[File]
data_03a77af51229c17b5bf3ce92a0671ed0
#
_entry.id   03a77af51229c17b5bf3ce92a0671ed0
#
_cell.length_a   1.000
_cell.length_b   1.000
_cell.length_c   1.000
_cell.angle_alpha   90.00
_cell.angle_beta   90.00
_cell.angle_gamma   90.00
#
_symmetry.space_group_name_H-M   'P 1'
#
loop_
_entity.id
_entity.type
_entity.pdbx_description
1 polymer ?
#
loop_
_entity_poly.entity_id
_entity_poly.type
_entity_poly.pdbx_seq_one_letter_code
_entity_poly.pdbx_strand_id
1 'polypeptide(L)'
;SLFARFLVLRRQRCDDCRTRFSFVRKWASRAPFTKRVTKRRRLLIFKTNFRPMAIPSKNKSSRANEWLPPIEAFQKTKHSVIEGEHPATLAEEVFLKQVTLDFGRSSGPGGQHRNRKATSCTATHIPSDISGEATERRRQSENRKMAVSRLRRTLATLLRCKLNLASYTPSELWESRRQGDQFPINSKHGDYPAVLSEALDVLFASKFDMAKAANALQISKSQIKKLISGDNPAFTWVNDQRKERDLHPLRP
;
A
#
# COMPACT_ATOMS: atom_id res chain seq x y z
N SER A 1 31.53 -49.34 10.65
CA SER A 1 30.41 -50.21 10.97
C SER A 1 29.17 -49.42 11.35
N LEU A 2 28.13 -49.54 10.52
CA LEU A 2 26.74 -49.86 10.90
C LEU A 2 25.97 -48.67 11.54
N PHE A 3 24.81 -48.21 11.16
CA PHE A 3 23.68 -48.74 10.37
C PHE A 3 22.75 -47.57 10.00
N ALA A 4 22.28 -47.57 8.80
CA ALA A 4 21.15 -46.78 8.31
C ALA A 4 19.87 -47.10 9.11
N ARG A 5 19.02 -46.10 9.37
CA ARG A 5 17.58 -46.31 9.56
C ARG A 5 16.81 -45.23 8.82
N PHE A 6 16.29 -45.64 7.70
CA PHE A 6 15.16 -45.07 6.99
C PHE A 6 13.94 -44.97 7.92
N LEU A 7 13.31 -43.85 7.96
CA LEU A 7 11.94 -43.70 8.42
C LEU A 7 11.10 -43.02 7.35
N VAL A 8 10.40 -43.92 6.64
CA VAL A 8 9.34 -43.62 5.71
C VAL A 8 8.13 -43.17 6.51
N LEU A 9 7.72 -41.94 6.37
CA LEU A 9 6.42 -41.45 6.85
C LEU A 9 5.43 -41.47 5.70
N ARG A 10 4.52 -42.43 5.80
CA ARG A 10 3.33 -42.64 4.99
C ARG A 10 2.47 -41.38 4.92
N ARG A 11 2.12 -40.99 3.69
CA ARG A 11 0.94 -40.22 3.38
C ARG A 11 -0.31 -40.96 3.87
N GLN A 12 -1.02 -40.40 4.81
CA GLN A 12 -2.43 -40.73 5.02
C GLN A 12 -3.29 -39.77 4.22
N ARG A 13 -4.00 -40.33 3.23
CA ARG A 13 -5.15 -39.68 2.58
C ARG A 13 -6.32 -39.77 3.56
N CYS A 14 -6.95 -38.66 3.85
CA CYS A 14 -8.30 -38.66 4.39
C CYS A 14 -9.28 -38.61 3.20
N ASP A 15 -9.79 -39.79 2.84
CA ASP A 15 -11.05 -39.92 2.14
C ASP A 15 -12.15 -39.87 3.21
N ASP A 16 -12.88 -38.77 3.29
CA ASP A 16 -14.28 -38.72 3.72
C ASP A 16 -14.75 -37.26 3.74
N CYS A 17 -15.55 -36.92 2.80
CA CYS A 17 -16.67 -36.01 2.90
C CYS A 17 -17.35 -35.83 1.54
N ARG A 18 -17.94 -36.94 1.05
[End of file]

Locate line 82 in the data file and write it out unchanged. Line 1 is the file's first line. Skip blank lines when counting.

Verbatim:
N ARG A 18 -17.94 -36.94 1.05